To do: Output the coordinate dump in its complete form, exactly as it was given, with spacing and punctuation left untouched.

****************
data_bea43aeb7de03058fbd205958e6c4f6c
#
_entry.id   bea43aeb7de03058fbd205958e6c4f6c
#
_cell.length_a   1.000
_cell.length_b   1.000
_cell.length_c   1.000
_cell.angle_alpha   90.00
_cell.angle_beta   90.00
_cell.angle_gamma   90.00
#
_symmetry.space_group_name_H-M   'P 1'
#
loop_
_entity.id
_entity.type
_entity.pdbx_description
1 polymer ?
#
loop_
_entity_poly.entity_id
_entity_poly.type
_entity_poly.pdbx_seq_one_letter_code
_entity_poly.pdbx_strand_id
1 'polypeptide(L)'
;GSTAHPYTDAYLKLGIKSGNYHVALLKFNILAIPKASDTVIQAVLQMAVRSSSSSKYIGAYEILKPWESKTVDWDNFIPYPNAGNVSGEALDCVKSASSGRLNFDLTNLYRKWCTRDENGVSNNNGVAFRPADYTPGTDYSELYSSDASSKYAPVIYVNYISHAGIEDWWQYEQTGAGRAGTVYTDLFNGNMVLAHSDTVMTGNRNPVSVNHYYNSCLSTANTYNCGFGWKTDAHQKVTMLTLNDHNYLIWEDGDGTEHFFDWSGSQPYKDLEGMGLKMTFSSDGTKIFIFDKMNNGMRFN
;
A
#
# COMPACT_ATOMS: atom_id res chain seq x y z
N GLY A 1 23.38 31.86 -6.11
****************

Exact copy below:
data_bea43aeb7de03058fbd205958e6c4f6c
#
_entry.id   bea43aeb7de03058fbd205958e6c4f6c
#
_cell.length_a   1.000
_cell.length_b   1.000
_cell.length_c   1.000
_cell.angle_alpha   90.00
_cell.angle_beta   90.00
_cell.angle_gamma   90.00
#
_symmetry.space_group_name_H-M   'P 1'
#
loop_
_entity.id
_entity.type
_entity.pdbx_description
1 polymer ?
#
loop_
_entity_poly.entity_id
_entity_poly.type
_entity_poly.pdbx_seq_one_letter_code
_entity_poly.pdbx_strand_id
1 'polypeptide(L)'
;GSTAHPYTDAYLKLGIKSGNYHVALLKFNILAIPKASDTVIQAVLQMAVRSSSSSKYIGAYEILKPWESKTVDWDNFIPYPNAGNVSGEALDCVKSASSGRLNFDLTNLYRKWCTRDENGVSNNNGVAFRPADYTPGTDYSELYSSDASSKYAPVIYVNYISHAGIEDWWQYEQTGAGRAGTVYTDLFNGNMVLAHSDTVMTGNRNPVSVNHYYNSCLSTANTYNCGFGWKTDAHQKVTMLTLNDHNYLIWEDGDGTEHFFDWSGSQPYKDLEGMGLKMTFSSDGTKIFIFDKMNNGMRFN
;
A
#
# COMPACT_ATOMS: atom_id res chain seq x y z
N GLY A 1 23.38 31.86 -6.11